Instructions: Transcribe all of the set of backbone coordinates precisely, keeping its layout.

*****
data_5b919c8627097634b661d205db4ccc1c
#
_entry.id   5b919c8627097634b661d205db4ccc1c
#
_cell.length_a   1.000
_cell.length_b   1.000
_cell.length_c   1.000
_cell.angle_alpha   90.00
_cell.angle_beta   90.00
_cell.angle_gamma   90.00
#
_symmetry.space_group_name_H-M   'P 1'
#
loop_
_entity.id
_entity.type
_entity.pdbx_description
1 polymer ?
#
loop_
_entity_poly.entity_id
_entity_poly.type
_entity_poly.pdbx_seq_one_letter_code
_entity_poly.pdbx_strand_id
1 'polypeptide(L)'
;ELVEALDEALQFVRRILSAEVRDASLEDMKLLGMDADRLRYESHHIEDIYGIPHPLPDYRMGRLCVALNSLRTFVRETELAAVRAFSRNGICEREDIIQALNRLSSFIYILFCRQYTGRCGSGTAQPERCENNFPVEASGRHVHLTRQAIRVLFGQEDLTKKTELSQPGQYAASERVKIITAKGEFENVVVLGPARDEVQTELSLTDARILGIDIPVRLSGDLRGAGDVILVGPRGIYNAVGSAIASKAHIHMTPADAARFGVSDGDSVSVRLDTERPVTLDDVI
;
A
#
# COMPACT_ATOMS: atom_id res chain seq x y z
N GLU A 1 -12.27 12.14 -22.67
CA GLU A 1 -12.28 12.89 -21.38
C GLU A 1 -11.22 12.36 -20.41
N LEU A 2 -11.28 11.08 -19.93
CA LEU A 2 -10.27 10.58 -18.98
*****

data_5b919c8627097634b661d205db4ccc1c
#
_entry.id   5b919c8627097634b661d205db4ccc1c
#
_cell.length_a   1.000
_cell.length_b   1.000
_cell.length_c   1.000
_cell.angle_alpha   90.00
_cell.angle_beta   90.00
_cell.angle_gamma   90.00
#
_symmetry.space_group_name_H-M   'P 1'
#
loop_
_entity.id
_entity.type
_entity.pdbx_description
1 polymer ?
#
loop_
_entity_poly.entity_id
_entity_poly.type
_entity_poly.pdbx_seq_one_letter_code
_entity_poly.pdbx_strand_id
1 'polypeptide(L)'
;ELVEALDEALQFVRRILSAEVRDASLEDMKLLGMDADRLRYESHHIEDIYGIPHPLPDYRMGRLCVALNSLRTFVRETELAAVRAFSRNGICEREDIIQALNRLSSFIYILFCRQYTGRCGSGTAQPERCENNFPVEASGRHVHLTRQAIRVLFGQEDLTKKTELSQPGQYAASERVKIITAKGEFENVVVLGPARDEVQTELSLTDARILGIDIPVRLSGDLRGAGDVILVGPRGIYNAVGSAIASKAHIHMTPADAARFGVSDGDSVSVRLDTERPVTLDDVI
;
A
#
# COMPACT_ATOMS: atom_id res chain seq x y z
N GLU A 1 -12.27 12.14 -22.67
CA GLU A 1 -12.28 12.89 -21.38
C GLU A 1 -11.22 12.36 -20.41
N LEU A 2 -11.28 11.08 -19.93
CA LEU A 2 -10.27 10.58 -18.98